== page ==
For knee and hip surgeries, robots show promise for a better fit

Orthopedic surgeons are doctors, but they are also artisans, sculpting bone so that it fits snugly with artificial hips and knees.

But even the best artists make mistakes, says Dr. William Bargar, an orthopedic surgeon at Sutter General Hospital in Sacramento, and the imperfections that are charming in handicrafts have no place in modern medicine. That's why he invented the bone-drilling Robodoc.

The robot, which excavates bones to make room for hip and knee replacements, is made by Curexo Technology Corp. in Fremont, Calif. It and another surgical tool, Robotic Arm Interactive Orthopedic (RIO) System made by Mako Surgical Corp. of Fort Lauderdale, Fla., are designed to minimize human error and turn surgical art into operating-room engineering.

Sunday, October 16, 2011

Older adults' experiences regarding discharge from hospital following orthopaedic intervention: A metasynthesis.

Older adults' experiences around hospital discharge, collected through qualitative research, provide health authorities with valuable information that could be used in care pathway planning. Health professionals involved in in-patient and community care should be aware that a perceived loss of independence, function and activity limitations, and the ability to cope with pain can influence mental outlook and consequently rehabilitation. Perry MA, Hudson HS, Meys S, Norrie O, Ralph T, Warner S. Disabil Rehabil. 2011 Oct 8. [Epub ahead of print] PMID: 21981113

Multiple stress fractures of the lower extremity in healthy young men

Stress fractures result from abnormal stresses imposed on normal bones by the continued and repeated actions of muscles or from normal stresses imposed on abnormal bones. The risk factors that can cause such stress fractures include excessive use, such as, in soldiers or athletes, nutritional deficiencies, and endocrine disorders. In addition, disease may arise from long-standing rheumatoid arthritis, osteoporosis, corticosteroid therapy, joint stiffness or contracture, or the correction of angular deformity. In these cases, stress fractures may occur in one area or multiple areas. However, no case of multiple stress fractures in a young man who was not a professional athlete and who had no stress fracture risk factor, such as, an endocrine disease, has been previously reported. Hyun-Ju Choi and Hong-Man Cho. Journal of Orthopaedics and Traumatology; First Published Online 14 October 2011. PDF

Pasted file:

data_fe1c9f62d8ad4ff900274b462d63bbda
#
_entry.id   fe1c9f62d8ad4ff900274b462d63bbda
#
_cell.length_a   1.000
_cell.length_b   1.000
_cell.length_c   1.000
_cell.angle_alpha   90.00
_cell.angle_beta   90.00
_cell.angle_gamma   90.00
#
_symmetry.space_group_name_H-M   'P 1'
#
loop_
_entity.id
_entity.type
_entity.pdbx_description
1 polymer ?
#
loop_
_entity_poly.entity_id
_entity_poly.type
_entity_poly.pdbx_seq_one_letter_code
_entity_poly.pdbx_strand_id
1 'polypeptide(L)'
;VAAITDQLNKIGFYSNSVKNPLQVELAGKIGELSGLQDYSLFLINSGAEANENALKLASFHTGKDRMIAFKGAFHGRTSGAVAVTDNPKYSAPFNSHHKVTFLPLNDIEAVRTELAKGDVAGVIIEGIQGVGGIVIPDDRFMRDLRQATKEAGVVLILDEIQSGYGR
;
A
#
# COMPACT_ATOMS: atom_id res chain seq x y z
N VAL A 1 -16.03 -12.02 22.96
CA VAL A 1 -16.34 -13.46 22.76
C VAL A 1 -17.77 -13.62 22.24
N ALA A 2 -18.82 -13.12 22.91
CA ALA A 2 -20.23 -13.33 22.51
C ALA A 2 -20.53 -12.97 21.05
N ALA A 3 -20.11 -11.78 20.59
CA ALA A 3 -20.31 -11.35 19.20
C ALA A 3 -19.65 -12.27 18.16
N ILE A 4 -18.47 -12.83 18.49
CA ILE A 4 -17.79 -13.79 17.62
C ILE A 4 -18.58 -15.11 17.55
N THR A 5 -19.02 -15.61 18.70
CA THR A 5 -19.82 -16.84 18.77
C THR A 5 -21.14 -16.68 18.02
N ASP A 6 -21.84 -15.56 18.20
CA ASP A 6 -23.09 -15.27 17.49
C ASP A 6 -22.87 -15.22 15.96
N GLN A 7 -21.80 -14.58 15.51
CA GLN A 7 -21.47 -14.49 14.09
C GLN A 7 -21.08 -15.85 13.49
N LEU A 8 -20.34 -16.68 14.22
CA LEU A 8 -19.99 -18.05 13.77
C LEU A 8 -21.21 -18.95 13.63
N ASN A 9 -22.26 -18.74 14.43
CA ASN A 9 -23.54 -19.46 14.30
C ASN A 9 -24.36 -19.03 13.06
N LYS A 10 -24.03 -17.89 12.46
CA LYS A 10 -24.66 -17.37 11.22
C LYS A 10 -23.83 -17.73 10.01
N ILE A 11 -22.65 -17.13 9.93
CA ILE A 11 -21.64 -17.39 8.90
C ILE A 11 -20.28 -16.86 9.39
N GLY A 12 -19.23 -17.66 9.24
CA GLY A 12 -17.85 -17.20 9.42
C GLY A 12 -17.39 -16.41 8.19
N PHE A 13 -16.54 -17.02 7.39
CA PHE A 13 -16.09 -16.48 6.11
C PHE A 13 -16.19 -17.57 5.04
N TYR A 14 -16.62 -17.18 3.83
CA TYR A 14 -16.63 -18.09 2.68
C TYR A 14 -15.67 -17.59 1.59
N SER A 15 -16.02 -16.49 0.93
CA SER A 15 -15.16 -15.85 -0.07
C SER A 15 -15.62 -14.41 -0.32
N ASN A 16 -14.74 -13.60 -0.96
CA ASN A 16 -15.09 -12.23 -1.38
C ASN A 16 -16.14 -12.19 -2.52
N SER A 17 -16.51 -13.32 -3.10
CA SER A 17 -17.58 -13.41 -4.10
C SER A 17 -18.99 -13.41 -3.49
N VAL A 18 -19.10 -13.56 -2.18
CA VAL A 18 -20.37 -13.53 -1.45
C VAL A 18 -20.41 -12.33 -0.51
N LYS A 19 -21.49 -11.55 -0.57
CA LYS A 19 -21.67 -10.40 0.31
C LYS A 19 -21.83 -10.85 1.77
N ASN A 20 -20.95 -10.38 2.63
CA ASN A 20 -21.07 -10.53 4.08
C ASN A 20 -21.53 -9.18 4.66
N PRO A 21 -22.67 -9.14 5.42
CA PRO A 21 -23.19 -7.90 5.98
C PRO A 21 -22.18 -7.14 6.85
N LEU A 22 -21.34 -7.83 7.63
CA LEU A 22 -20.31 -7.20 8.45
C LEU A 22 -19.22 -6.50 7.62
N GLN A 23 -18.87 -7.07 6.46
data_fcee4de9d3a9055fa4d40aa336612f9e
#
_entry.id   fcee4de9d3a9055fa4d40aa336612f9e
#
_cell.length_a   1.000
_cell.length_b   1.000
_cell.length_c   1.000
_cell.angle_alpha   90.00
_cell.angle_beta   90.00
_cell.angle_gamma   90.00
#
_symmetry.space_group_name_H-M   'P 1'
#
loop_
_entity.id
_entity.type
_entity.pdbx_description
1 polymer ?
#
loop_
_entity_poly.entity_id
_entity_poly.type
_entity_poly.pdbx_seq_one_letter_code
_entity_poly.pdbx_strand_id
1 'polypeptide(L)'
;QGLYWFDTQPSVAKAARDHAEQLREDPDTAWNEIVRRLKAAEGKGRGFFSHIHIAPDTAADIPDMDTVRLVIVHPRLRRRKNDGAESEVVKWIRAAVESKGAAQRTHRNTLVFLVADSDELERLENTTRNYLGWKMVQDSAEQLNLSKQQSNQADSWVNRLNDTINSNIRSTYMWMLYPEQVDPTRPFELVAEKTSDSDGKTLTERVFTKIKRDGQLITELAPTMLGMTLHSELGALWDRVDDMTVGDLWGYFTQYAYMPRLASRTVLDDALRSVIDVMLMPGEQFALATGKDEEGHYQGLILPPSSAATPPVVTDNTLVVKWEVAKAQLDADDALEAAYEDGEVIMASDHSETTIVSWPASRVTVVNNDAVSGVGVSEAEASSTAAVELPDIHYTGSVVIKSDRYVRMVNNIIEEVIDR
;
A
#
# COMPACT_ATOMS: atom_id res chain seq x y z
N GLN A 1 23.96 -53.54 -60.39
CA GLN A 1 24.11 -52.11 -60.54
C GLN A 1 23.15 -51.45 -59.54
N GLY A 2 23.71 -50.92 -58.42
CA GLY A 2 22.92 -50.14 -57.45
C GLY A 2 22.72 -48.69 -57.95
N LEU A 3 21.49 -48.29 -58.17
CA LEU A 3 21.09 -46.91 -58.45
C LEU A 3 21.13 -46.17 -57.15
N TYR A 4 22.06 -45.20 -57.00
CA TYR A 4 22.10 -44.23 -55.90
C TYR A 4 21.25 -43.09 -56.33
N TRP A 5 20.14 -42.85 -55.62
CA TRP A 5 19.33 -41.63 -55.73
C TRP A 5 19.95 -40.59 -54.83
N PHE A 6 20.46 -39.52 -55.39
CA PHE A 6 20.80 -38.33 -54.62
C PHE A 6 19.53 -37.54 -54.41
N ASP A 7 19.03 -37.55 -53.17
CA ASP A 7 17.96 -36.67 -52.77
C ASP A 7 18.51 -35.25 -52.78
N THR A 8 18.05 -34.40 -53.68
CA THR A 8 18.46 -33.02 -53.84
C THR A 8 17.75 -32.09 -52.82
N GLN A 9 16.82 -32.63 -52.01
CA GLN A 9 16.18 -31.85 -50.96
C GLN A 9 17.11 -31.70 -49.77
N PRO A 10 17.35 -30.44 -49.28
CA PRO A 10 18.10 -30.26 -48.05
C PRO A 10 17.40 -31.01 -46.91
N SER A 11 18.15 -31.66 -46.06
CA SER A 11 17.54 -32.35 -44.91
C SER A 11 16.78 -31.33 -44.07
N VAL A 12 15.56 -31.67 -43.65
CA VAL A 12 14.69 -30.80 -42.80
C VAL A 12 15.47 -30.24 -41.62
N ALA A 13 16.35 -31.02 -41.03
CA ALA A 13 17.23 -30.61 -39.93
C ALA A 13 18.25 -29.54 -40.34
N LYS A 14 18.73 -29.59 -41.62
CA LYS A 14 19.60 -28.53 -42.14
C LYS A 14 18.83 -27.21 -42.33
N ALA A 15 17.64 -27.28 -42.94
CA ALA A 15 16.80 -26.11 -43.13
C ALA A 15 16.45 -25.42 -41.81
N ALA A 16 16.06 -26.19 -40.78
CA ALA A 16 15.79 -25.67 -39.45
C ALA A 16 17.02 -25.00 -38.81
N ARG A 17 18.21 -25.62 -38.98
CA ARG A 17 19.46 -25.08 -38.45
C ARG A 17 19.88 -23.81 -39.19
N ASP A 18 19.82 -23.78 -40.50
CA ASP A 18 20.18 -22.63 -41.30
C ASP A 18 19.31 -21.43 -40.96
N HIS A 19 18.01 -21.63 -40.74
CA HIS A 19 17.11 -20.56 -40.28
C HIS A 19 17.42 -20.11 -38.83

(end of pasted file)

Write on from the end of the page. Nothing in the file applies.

Improving Awareness of Best Practices to Reduce Surgical Site Infection: A Multistakeholder Approach

Surgical site infection (SSI) is recognized as a focus area by the Centers for Medicare and Medicaid Services, the Joint Commission, the Institute for Healthcare Improvement, and the Institute of Medicine. An estimated 47% to 84% of SSIs present after discharge from the hospital or ambulatory care facility and, as a result, go undetected by standard SSI surveillance programs. Evidence-based processes and practices that are known to reduce the incidence of SSIs tend to be underused in routine practice. This article describes a multistakeholder process used to develop an educational initiative to raise awareness of best practices to reduce SSIs. The goal was to create a patient-centric educational initiative that involved an active partnership among all stakeholders-medical professional organizations, hospitals/health systems, health insurers, employers and other purchasers, and consumers/patients-to provide the climate necessary to create and sustain a culture of safety. Skoufalos A, Clarke JL, Napp M, Abrams KJ, Berman B, Armellino D, Schilling ME, Pracilio V. Am J Med Qual. 2011 Sep 29. [Epub ahead of print] PMID: 21960647 PDF

Optimization of intramedullary nailing by numerical simulation of fracture healing